Psychological Illness in Men

psychological illness

People with psychoses are afflicted with distorted thinking, perception, emotion and behavior. This condition often begins during adolescence or early adulthood and is accompanied by a range of symptoms. Often, individuals with psychological illness experience discrimination and lack of access to proper health care, housing, and other resources. Despite the prevalence of this problem, there is still a great deal of stigma surrounding this condition, making it difficult to obtain treatment and support.

PTSD is a form of depression. It is marked by a sense that traumatic events are recurrent. These individuals may suffer from flashbacks, nightmares, or sensory impressions pertaining to the traumatic event. These memories trigger intense distress and interfere with daily functioning. Other core symptoms of PTSD include difficulty concentrating, difficulty sleeping, irritability, and exaggerated startle response. Those with PTSD are often unable to feel happy emotions, and experience months of depressive episodes. However, recovery is possible.

Though most parents believe that psychological illness is reserved for adults, many childhood and adolescent people can experience it. The vast majority of psychological illnesses are developmental in nature, starting early on in life. Some of these conditions can be life-changing, and many people show symptoms before they reach adulthood. Psychological illness affects every aspect of a person’s life and requires a comprehensive diagnosis to determine the most effective treatment. It may involve pharmaceutical intervention or psychotherapy with a licensed therapist.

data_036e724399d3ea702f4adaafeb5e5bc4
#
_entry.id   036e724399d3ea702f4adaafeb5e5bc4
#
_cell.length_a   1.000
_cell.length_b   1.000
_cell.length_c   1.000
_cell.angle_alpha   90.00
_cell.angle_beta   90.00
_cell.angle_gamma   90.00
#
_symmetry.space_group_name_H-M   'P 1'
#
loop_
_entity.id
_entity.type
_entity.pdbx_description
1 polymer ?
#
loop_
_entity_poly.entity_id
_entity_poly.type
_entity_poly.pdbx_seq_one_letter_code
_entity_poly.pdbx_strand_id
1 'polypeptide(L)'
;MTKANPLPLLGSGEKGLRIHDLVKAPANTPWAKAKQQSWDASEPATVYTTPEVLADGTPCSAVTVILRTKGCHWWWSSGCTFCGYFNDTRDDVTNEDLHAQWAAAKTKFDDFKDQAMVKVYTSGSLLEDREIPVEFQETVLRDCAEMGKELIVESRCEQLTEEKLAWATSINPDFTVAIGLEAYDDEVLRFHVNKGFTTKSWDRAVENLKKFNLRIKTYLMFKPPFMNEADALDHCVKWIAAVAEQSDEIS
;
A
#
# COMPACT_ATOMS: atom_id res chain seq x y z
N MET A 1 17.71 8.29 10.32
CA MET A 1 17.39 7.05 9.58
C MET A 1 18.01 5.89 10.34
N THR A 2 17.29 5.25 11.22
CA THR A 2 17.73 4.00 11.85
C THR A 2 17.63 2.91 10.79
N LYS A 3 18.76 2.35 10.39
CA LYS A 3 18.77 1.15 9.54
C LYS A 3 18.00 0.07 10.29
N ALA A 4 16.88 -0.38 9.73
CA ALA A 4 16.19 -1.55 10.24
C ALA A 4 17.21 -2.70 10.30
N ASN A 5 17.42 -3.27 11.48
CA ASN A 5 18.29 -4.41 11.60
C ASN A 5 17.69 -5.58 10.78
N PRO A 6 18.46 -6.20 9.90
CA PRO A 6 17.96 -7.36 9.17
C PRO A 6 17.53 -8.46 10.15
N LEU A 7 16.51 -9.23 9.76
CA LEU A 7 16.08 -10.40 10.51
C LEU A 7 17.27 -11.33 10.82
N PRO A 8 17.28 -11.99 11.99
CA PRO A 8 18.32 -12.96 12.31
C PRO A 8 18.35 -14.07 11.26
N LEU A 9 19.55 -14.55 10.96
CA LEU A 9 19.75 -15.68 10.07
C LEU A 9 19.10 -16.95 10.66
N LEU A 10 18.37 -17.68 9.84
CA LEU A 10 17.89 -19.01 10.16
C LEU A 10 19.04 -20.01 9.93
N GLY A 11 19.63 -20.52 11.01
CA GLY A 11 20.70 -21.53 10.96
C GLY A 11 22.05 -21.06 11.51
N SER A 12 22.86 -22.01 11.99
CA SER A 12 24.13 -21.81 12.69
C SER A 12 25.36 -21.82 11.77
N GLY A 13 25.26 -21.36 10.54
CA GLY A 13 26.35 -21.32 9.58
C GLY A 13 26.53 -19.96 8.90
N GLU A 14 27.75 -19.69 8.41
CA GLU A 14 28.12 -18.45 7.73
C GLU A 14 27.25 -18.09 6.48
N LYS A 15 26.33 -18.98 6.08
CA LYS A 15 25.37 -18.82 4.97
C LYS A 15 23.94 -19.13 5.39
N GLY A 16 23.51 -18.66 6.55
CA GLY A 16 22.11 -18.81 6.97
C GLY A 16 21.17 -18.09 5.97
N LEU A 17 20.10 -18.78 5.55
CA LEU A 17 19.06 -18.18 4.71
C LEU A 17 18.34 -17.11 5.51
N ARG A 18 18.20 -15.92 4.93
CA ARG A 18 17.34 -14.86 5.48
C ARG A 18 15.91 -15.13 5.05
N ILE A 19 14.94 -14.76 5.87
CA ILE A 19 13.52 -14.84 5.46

Unlike psychological illnesses in women, the treatment of men has been dominated by a male-dominated group. A male-dominated medical model of mental illness has often been associated with strong, dominant providers, and most physicians were male. Despite this, many male patients have psychiatric disorders. Men have two-and-a-half times the risk of suicide compared to women, and about seventy percent of suicides involve men.

Despite a lack of definitive answers, researchers have uncovered a link between certain infections and mental illness. The Streptococcus bacteria is associated with pediatric autoimmune neuropsychiatric disorder. Brain injuries and defects may also play a role in the development of psychological illness. Furthermore, prenatal damage may be a contributing factor to the development of autism spectrum disorder. It’s not entirely clear why certain infections cause mental illnesses, but studies suggest they may influence how people think and behave.

While some studies suggest certain genes may increase a person’s risk of developing mental disorders, these studies are not conclusive. Some studies also suggest that the environmental exposures a person has before birth may lead to a higher risk of developing certain types of psychological disorders. Although there are some genetic and environmental factors, these are not conclusive, despite being important for mental health. It is important to note, however, that psychological illness has many causes, and therefore can be influenced by the circumstances of one’s life.

One study shows that 6.7 percent of adults will suffer from depression at some point in their lives. The prevalence of bipolar disorder is approximately 16.6 percent among adult people. This disorder leads to extreme highs and lows and is highly treatable without hospitalization. Thankfully, treatment for bipolar disorder can be based on a combination of psychotherapy and medication. The results of these studies are encouraging for both men and women. Despite its high incidence, depression can be treatable and is not considered a serious illness.